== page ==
How to make regularly-scheduled work cancelable

Dec 12, 2014 at 1:48 AM
I know how to do the basics: I can setup a Task<void> to be executed after an arbitrary delay; I can setup a continuation of that task to do my scheduled work; I can setup a continuation of that task to schedule another invocation of this chain at the next scheduled time point.

I'm struggling with how to make this cancelable in a thread-safe manner. Mostly, I'm struggling to reassure myself that I've properly dealt with all the races that occur in trying to do this safely.
#include <pplx/pplx.h>
#include <pplx/pplxtasks.h>
#include <pplx/threadpool.h>
#include <boost/asio.hpp>
#include <boost/bind.hpp>
#include <mutex>

class MyWork
{
    MyWork(int delay);
    ~MyWork();

    void Start();
    void Cancel();

private:
    int _delay;
    std::mutex _mutex;
    pplx::cancellation_token_source _cts;
    pplx::task_completion_event<void> *_event;
    boost::asio::deadline_timer _timer;
    pplx::task<void> _worktask;

    void TimerHandler(const boost::system::error_code& error);
    void DoWork();
};

MyWork::MyWork(int msec) : _delay(msec), _event(nullptr), _timer(crossplat::threadpool::shared_instance().service()) {}

void MyWork::Start()
{
    std::lock_guard<std::mutex> lock(_mutex);
    delete _event;  // Destroy previous event (already signalled, in general)
    _event = new pplx::task_completion_event<void>();

    _worktask = pplx::task<void>(*_event).then([this](pplx::task<void> t){
        try {
            t.get();    // ?? Or should I just call .wait() ?
            if (pplx::is_task_cancellation_requested()) {
                std::lock_guard<std::mutex> lock(_mutex);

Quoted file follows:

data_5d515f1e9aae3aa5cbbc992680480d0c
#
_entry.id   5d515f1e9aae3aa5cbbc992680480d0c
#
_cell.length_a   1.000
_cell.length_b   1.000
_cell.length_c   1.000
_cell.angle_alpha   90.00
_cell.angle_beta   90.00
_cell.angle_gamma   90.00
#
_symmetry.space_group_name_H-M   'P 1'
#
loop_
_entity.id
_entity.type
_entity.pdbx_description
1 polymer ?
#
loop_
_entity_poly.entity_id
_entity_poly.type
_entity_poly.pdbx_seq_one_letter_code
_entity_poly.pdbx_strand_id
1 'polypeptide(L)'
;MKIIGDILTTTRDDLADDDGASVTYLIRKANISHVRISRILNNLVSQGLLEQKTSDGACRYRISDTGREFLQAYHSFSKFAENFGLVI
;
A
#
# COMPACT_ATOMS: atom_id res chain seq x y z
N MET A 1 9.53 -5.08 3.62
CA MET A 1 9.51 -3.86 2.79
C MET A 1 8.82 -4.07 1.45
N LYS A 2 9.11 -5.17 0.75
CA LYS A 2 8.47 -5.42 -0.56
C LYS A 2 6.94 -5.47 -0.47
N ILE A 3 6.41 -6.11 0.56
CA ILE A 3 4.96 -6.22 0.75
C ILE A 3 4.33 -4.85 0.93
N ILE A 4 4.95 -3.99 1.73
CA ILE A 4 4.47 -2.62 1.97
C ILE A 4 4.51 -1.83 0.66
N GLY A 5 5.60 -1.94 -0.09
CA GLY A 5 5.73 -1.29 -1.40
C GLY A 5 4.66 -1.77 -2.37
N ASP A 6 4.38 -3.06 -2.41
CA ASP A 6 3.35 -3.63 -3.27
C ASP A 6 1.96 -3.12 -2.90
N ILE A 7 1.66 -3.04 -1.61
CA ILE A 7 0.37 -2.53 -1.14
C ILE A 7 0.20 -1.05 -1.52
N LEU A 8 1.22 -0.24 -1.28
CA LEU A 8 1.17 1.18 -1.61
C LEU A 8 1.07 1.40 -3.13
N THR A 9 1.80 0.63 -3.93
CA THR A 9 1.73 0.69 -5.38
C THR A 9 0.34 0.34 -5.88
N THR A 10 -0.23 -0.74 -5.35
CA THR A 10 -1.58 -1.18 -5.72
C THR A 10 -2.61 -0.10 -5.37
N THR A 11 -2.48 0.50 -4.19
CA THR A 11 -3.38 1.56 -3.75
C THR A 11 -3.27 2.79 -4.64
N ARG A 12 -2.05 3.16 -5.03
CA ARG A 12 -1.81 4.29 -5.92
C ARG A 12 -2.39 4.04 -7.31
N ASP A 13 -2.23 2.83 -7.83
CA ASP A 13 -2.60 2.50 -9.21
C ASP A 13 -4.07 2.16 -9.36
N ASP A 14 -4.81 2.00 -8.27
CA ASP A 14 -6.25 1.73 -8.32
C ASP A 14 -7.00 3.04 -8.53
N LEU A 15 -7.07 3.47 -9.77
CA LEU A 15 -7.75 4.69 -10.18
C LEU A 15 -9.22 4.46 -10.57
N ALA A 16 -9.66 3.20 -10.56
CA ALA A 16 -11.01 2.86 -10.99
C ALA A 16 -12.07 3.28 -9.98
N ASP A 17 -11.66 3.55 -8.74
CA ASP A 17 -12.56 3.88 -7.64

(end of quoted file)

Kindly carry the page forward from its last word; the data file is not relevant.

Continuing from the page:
delete _event;
                _event = nullptr;
                pplx::cancel_current_task();
            } else {
                Start();    // Schedule the next go'round
                DoWork();   // The regularly-scheduled stuff we care about
            }
        }
        catch (...) {
            // Don't call Start()
        }
    }, _cts.get_token());

    // Changing timer expiration cancels all previous async_waiters
    _timer.expires_from_now(boost::posix_time::milliseconds(_delay));
    _timer.async_wait(boost::bind(&MyWork::TimerHandler, this, boost::asio::placeholders::error));
}

void MyWork::Cancel()
{
    std::lock_guard<std::mutex> lock(_mutex);
    _cts.cancel();
    _timer.cancel();
    if (_event) {
        _event->set();
    }
}

void MyWork::TimerHandler(const boost::system::error_code& error)
{
    if (!error) {   // Timer popped; signal the first task in the chain
        _event->set();
    } else {
        // Handle errors
    }
}
Is there any point to calling t.get(), since the "previous task" was just waiting on the task_completion_event, is not itself cancelled, etc?

Other than the exceptions my own DoWork() function might throw, are there exceptions I'd see in the catch(...) block that can actually be handled meaningfully, or should I just rethrow them?

Did I cover all the possible races (again, ignoring for the moment what DoWork() does) that can happen with cancellation-vs-timer?

Jason
Dec 12, 2014 at 6:04 PM
Hi Jason,

There are a lot of questions/comments here so I'll try to see if I address them all.
  1. Why both allocating the task_completion_event on the heap? I think you should just reinitialize it to a new one instead. This reduces some of the complexity of your code and probably improves performance.
  2. In this example I agree with you it probably doesn't matter if you call get()/wait(), it only would if someone was setting an exception on the task_completion_event. To be consistent and get in the practice I still recommend you call get()/wait() here. By the way get() retrieves the value from the completed task, wait() just waits until it is completed. Both will throw an exception if the task has one. Take a look here for more information on task parallelism.